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Primal Provisioning For Staying Home

How’s everyone doing out there? I hope you are all doing your best to protect your health, including your mental health. These are wild times to say the least.

I don’t know what it is like in your neck of the woods. Where I live, a lot of people saw the writing on the wall at the end of last week and prepared to self-quarantine. Stores were suddenly packed as people stocked up with the necessary supplies to stay home for several weeks. (Yes, and dozens of rolls of paper towels and toilet paper, too.)

I’m sure many of you have already put recommended social distancing [1] policies into place. If you haven’t stocked your homes with supplies that will allow you to avoid going out as much as possible, now’s the time. I’m going to focus on prepping your kitchen today. Don’t forget the other parts, though: prescription and over-the-counter medicines, basic hygiene (soap, laundry detergent), pet food.

How Much Do I Really Need?

That’s hard to say. The U.S. Department of Homeland Security [2] recommends having a two-week supply of food. On the other hand, it’s clear from some of the hardest-hit areas around the world that we all face the possibility of staying in for longer than that. A lot of people are stocking up for longer, but please remember that everyone needs to shop now. Prepare for a few weeks, yes. Hoard for months, no.

I’m sensitive to the fact that not everybody has the resources to buy two or three weeks of food at one time. Even in countries that have implemented strict closures, grocery stores have remained open. That means we can hope and expect that we’ll be able to shop for more food as we need it even if stricter quarantines go into effect. Of course, do what you can to be safe—avoid crowds, keep your distance from other shoppers, don’t go out if you’re feeling sick, wash your hands after leaving the store.

What Should I Get?

You’ll want to pick up extra frozen and shelf-stable food. Also get your usual groceries—meat, eggs, produce, and so on—to last through the first week.

In my opinion, this isn’t the time to split hairs between “Primal” and “not Primal.” Yes, it’s great to stick to your normal nutrient-dense foods to support overall wellness right now. At the same time, if you’d feel more comfortable having a pound of dried beans in your cupboard just in case, go for it.

Obviously don’t buy food that makes you sick. Beans work for me; [3] they might not work for you. I’m also not advocating you dive face-first into sheet cake. Just don’t let perfect be the enemy of good, especially if your stores have limited supplies right now. Make the best decisions you can, but the last thing any of us needs is unnecessary added stress right now.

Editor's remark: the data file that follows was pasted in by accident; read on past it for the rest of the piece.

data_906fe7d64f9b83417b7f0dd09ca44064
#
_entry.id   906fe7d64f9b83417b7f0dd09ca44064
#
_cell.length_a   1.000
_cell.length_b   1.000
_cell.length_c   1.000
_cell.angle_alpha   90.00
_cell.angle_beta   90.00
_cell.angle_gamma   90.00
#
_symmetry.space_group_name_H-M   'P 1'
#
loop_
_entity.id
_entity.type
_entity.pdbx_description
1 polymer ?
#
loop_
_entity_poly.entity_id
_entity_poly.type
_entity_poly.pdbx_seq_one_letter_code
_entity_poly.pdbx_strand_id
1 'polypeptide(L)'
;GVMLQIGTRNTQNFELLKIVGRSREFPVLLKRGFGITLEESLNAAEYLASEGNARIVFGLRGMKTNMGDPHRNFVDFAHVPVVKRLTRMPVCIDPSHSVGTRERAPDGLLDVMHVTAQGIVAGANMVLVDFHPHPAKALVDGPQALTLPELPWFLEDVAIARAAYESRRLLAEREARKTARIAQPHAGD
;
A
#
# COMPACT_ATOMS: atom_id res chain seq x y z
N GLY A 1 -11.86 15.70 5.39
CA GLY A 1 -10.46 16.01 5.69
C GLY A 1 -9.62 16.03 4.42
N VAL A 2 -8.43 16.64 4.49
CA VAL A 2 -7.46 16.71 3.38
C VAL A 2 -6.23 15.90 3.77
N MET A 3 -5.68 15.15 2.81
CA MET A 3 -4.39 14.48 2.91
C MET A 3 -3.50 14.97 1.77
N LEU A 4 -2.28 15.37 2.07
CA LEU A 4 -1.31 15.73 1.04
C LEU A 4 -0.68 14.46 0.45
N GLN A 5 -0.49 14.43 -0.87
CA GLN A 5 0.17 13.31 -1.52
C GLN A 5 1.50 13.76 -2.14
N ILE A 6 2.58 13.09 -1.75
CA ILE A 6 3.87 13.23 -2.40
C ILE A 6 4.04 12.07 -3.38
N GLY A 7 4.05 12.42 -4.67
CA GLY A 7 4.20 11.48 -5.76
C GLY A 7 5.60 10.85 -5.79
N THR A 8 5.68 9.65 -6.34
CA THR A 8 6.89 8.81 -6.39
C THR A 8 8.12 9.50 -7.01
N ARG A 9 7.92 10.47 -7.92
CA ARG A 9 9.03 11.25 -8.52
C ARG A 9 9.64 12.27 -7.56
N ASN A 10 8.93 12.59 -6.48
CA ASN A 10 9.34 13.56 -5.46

Provisions List

The list below is to give you ideas. You obviously don’t need everything here.



Don’t forget that a lot of produce actually doesn’t require refrigeration, such as:



*Note that fermented foods that are shelf stable, like sauerkraut and pickles, have been heat-treated. That kills the living organisms that make fermented foods so beneficial for health. That doesn’t mean you can’t enjoy shelf-stable pickles or sauerkraut, of course, but don’t eat them for their probiotics.

**The items in italics are ones that I would consider “borderline” foods in terms of Primal sensibilities.




If you’re feeling anxious about leaving the house or, for example, you’re immunocompromised and need to take extra precautions, consider grocery delivery services like Instacart [10] and Amazon Prime Whole Foods [11] delivery. Last time I looked, they were predictably running much slower than usual, but they were still operating. Some grocery stores do curbside pick-up so you don’t have to get out of your car. Order meat and seafood online if you have freezer space. If you have a favorite brand of protein bar or gluten-free bread or whatever, look to see if you can order directly from the company.

Expect that everything might be slower than normal and supplies might be limited. Plan ahead if you can, but also don’t hoard food. And yes, I know that’s vague. We’re all figuring this out as we go along.

If you have kids at home, this is a great time to get them involved with cooking. Little ones can help you wash produce, stir ingredients, brush oil, tear lettuce, and break apart broccoli and cauliflower. Older kids can progress to using different kitchen appliances with supervision, cutting herbs with scissors, chopping ingredients once they can handle a knife, and helping read recipes to you while you cook.

Minimize Waste

One way to avoid having to shop more often is to make the most of what you have. Here are my three favorite ways to avoid waste:


Like I said, we’re all figuring this out as we go along. I know a lot of people are dealing with financial and food insecurity right now. If you need support or ideas for how to make it through, please reach out in the comments.